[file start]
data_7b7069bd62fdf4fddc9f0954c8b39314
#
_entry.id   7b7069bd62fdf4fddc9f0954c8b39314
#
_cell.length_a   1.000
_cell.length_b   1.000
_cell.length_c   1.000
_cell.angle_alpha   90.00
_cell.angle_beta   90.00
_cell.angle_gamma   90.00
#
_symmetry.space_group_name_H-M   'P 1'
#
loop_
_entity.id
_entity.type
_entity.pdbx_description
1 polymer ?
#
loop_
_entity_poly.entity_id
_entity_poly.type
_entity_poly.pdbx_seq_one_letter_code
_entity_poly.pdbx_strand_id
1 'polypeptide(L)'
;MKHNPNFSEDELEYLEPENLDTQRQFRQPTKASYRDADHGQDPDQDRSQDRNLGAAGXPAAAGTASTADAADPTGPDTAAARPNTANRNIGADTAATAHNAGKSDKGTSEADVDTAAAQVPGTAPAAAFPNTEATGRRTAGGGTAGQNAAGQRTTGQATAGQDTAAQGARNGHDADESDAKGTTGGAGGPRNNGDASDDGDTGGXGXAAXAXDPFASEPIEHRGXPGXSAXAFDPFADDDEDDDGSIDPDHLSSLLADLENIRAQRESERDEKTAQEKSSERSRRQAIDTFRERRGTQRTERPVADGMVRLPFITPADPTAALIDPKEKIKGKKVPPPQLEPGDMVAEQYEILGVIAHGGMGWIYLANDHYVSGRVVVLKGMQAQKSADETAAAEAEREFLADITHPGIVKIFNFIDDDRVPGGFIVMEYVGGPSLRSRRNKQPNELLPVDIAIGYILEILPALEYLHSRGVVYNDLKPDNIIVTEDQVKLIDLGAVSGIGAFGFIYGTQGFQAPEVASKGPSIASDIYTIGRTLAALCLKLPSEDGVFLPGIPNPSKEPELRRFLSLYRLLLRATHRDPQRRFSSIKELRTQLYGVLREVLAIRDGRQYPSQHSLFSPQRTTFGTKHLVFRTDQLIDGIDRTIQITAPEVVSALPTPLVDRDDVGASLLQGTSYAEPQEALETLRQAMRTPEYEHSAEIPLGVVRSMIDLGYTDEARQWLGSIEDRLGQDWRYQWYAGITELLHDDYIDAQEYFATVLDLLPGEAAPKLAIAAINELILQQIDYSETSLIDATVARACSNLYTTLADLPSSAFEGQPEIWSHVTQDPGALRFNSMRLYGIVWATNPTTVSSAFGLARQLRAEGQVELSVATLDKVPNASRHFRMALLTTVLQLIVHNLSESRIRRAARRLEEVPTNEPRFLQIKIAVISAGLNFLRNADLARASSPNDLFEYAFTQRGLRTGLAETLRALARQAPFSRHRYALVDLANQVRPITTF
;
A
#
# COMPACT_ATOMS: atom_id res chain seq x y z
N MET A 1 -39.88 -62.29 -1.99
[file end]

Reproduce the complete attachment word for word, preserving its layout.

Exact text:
data_7b7069bd62fdf4fddc9f0954c8b39314
#
_entry.id   7b7069bd62fdf4fddc9f0954c8b39314
#
_cell.length_a   1.000
_cell.length_b   1.000
_cell.length_c   1.000
_cell.angle_alpha   90.00
_cell.angle_beta   90.00
_cell.angle_gamma   90.00
#
_symmetry.space_group_name_H-M   'P 1'
#
loop_
_entity.id
_entity.type
_entity.pdbx_description
1 polymer ?
#
loop_
_entity_poly.entity_id
_entity_poly.type
_entity_poly.pdbx_seq_one_letter_code
_entity_poly.pdbx_strand_id
1 'polypeptide(L)'
;MKHNPNFSEDELEYLEPENLDTQRQFRQPTKASYRDADHGQDPDQDRSQDRNLGAAGXPAAAGTASTADAADPTGPDTAAARPNTANRNIGADTAATAHNAGKSDKGTSEADVDTAAAQVPGTAPAAAFPNTEATGRRTAGGGTAGQNAAGQRTTGQATAGQDTAAQGARNGHDADESDAKGTTGGAGGPRNNGDASDDGDTGGXGXAAXAXDPFASEPIEHRGXPGXSAXAFDPFADDDEDDDGSIDPDHLSSLLADLENIRAQRESERDEKTAQEKSSERSRRQAIDTFRERRGTQRTERPVADGMVRLPFITPADPTAALIDPKEKIKGKKVPPPQLEPGDMVAEQYEILGVIAHGGMGWIYLANDHYVSGRVVVLKGMQAQKSADETAAAEAEREFLADITHPGIVKIFNFIDDDRVPGGFIVMEYVGGPSLRSRRNKQPNELLPVDIAIGYILEILPALEYLHSRGVVYNDLKPDNIIVTEDQVKLIDLGAVSGIGAFGFIYGTQGFQAPEVASKGPSIASDIYTIGRTLAALCLKLPSEDGVFLPGIPNPSKEPELRRFLSLYRLLLRATHRDPQRRFSSIKELRTQLYGVLREVLAIRDGRQYPSQHSLFSPQRTTFGTKHLVFRTDQLIDGIDRTIQITAPEVVSALPTPLVDRDDVGASLLQGTSYAEPQEALETLRQAMRTPEYEHSAEIPLGVVRSMIDLGYTDEARQWLGSIEDRLGQDWRYQWYAGITELLHDDYIDAQEYFATVLDLLPGEAAPKLAIAAINELILQQIDYSETSLIDATVARACSNLYTTLADLPSSAFEGQPEIWSHVTQDPGALRFNSMRLYGIVWATNPTTVSSAFGLARQLRAEGQVELSVATLDKVPNASRHFRMALLTTVLQLIVHNLSESRIRRAARRLEEVPTNEPRFLQIKIAVISAGLNFLRNADLARASSPNDLFEYAFTQRGLRTGLAETLRALARQAPFSRHRYALVDLANQVRPITTF
;
A
#
# COMPACT_ATOMS: atom_id res chain seq x y z
N MET A 1 -39.88 -62.29 -1.99